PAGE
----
Pre-filtered cubemaps remain an important source of indirect illumination for those of us who still haven’t purchased a Turing graphics card.

To my knowledge, most implementations use the split sum approximation originally introduced by Brian Karis. It is a simple technique, and generally works well given the inherent view independence limitation.

But why does it work so well, and is there a better way to pre-filter? Let’s find out.

To compute the outgoing radiance in the view direction, we need to evaluate the integral of the incoming radiance weighted by the BRDF over the projected hemisphere.

$$ L_o = \int_{\Omega} L_i(l) f(\alpha,v,n,l) \langle n,l \rangle dl $$

Brian’s solution is to split the integral in two:

$$ L_o \approx \int_{\Omega} L_i(l) \langle n,l \rangle dl \int_{\Omega} f(\alpha,v,n,l) \langle n,l \rangle dl $$

The first integral is stored in the pre-filtered cubemap, and is the biggest source of error, since it does not account for the view direction. The second integral can be precomputed and reconstructed exactly at runtime. In practice, during the cubemap pre-filtering step, Brian suggests to place samples according to the GGX distribution, which may be surprising given the absence of the BRDF within the integral.

We can do things slightly differently. Here is the way pre-filtering works in Unity’s HD Render Pipeline.

First, we note that we can compute the exact value of the second integral, so it makes perfect sense to keep it. Therefore, we can start with the following expression:

$$ L_o = L_p(\alpha,v,n) \int_{\Omega} f(\alpha,v,n,l) \langle n,l \rangle dl $$

After substituting into the first equation and solving for *L _{p}*, we arrive at the following expression:

$$ L_o = \frac{ \int_{\Omega} L_i(l) f(\alpha,v,n,l) \langle n,l \rangle dl }{ \int_{\Omega} f(\alpha,v,n,l) \langle n,l \rangle dl} \int_{\Omega} f(\alpha,v,n,l) \langle n,l \rangle dl $$

In this form, the IBL solution is exact. In practice, since we are memory-limited, we retain Brian’s approximation by assuming that the normal and the view vectors are aligned. This results in a normalized radially symmetric filter around the normal.

$$ L_p(\alpha,v,n) \approx \frac{ \int_{\Omega} L_i(l) f(\alpha,n,n,l) \langle n,l \rangle dl }{ \int_{\Omega} f(\alpha,n,n,l) \langle n,l \rangle dl} $$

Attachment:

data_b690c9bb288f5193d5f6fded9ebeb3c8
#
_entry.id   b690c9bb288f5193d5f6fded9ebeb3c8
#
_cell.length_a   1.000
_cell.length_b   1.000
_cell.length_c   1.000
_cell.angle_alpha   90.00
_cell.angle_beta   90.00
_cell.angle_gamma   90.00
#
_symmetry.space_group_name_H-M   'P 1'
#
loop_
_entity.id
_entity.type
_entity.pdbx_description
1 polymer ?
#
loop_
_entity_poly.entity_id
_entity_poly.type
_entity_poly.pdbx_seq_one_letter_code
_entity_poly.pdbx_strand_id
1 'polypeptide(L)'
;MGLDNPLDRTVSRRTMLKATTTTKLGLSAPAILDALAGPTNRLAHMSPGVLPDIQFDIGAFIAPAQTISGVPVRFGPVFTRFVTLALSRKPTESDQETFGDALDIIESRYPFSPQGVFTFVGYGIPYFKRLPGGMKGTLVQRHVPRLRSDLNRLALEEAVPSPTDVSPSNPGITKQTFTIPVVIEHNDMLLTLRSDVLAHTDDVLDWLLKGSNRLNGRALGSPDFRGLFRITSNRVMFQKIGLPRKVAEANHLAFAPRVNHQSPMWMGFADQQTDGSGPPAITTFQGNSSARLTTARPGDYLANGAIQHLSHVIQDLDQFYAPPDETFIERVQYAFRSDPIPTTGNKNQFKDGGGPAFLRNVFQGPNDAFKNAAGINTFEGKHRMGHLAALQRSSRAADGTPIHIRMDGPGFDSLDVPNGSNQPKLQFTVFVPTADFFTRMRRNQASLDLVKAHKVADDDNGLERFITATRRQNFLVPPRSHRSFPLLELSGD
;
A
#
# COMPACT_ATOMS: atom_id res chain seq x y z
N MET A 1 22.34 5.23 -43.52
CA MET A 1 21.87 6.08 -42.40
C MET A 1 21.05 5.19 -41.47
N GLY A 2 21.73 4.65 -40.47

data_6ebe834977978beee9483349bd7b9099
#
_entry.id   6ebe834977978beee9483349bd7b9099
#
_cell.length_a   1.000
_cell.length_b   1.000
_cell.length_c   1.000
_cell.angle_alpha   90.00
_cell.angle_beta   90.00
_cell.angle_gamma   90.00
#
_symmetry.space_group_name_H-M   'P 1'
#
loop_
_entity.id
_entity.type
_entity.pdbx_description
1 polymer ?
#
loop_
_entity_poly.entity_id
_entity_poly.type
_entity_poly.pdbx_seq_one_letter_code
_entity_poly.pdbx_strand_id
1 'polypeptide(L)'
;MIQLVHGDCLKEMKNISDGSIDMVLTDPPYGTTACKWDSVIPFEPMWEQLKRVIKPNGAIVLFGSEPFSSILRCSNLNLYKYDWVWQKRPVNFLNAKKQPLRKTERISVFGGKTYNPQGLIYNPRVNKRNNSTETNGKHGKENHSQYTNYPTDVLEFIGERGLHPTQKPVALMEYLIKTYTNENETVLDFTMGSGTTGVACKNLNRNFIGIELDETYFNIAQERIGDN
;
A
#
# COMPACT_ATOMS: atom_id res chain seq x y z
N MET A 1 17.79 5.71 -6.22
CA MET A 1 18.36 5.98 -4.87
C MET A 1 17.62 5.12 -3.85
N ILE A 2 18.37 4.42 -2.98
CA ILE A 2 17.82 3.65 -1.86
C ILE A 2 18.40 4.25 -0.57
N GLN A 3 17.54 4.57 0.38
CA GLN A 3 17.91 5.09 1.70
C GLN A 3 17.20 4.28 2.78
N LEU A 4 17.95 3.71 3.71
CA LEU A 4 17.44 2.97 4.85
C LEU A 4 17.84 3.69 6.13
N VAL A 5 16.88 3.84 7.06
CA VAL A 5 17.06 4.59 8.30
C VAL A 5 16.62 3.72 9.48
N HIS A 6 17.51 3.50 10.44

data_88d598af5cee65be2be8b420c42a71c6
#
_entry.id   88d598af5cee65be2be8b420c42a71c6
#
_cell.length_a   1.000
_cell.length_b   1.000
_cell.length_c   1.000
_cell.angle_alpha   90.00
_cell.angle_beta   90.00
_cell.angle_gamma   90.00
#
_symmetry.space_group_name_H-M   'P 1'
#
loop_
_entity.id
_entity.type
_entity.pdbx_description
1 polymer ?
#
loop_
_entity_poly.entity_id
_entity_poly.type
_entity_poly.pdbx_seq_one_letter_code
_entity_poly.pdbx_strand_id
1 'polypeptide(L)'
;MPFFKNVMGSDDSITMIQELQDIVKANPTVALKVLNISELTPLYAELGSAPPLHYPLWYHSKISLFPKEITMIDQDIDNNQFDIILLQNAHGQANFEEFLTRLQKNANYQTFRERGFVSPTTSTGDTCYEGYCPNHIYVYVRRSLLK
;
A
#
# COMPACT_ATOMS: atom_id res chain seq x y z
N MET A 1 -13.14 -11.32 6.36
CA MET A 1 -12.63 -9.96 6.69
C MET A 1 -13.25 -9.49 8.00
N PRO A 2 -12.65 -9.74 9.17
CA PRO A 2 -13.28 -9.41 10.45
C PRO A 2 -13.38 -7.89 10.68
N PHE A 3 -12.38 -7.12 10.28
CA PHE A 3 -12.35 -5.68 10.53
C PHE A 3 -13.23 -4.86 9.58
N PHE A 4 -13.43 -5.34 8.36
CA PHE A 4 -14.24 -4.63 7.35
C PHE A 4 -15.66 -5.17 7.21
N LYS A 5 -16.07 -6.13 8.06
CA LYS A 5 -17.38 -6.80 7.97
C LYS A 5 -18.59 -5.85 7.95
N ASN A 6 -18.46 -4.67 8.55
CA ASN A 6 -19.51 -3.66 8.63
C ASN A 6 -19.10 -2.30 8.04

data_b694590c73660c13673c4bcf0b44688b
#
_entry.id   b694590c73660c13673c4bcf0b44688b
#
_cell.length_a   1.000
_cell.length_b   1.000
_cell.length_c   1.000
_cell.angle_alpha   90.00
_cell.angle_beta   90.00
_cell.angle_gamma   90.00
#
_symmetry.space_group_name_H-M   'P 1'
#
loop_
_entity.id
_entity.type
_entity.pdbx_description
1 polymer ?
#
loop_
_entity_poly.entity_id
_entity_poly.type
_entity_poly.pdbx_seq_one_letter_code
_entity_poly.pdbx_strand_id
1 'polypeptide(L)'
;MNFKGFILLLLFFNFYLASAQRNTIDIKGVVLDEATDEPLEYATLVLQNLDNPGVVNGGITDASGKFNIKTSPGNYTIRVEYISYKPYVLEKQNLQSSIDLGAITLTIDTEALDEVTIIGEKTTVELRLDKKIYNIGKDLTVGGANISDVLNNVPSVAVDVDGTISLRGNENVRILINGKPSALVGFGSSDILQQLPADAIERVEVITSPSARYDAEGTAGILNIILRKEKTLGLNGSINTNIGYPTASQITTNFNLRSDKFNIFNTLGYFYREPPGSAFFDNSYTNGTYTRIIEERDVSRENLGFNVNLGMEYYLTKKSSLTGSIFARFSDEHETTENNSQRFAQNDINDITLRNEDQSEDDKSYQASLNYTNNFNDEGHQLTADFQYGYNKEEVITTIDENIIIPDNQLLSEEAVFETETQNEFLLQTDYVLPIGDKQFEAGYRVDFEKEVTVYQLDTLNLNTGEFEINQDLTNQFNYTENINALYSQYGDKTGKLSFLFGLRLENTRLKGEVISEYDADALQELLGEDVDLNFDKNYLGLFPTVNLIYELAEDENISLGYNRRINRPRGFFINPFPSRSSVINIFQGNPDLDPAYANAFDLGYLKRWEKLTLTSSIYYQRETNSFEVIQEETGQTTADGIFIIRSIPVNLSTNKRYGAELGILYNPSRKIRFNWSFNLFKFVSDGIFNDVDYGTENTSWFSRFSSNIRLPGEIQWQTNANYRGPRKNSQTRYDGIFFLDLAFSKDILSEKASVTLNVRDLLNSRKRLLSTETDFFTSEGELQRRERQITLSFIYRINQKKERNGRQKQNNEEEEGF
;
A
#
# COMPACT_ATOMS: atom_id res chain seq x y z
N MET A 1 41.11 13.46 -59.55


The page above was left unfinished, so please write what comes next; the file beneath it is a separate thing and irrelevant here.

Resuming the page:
It is now more clear why the pre-filtering step requires sampling according to the BRDF.

We can still evaluate both integrals (in the numerator and the denominator) using Monte-Carlo. After importance sampling (according to the NDF) and simplification, we arrive at the following expression:

$$ L_p(\alpha,v,n) \approx \frac{ \sum L_i(l) F(\langle h,l \rangle) G(\alpha,n,l) }{ \sum F(\langle h,l \rangle) G(\alpha,n,l) } = \frac{ \sum L_i(l) W }{ \sum W } $$

The only remaining snag is the Fresnel term, which depends both on the reflectance and the half-angle. Using

$$ F \approx const $$

will cause it to cancel out. I tried using the full Fresnel-Schlick expression with different reflectance values, and observed no visible difference in practice. At first, I was really puzzled as to why. Turns out, Fresnel-Schlick is nearly constant for angles up to 45 degrees, so this is indeed a reasonable approximation for most roughness values. My thanks to Brian for the explanation and the graph.

Finally, does the new method produce superior results in practice? The only difference is the weighting function, which, in Brian’s case, is further approximated by the following expression:

$$ W = FG \approx \langle n,l \rangle $$

I did some testing, and the results are pretty similar. You may notice a slight difference in saturation at the bottom of the sphere, but the original approximation is still very good, especially considering the cost.

It is possible to further improve the quality of the results by pre-filtering using MIS, or performing more intelligent filtering of the pre-filtered cubemap at runtime. But that is another story for another time.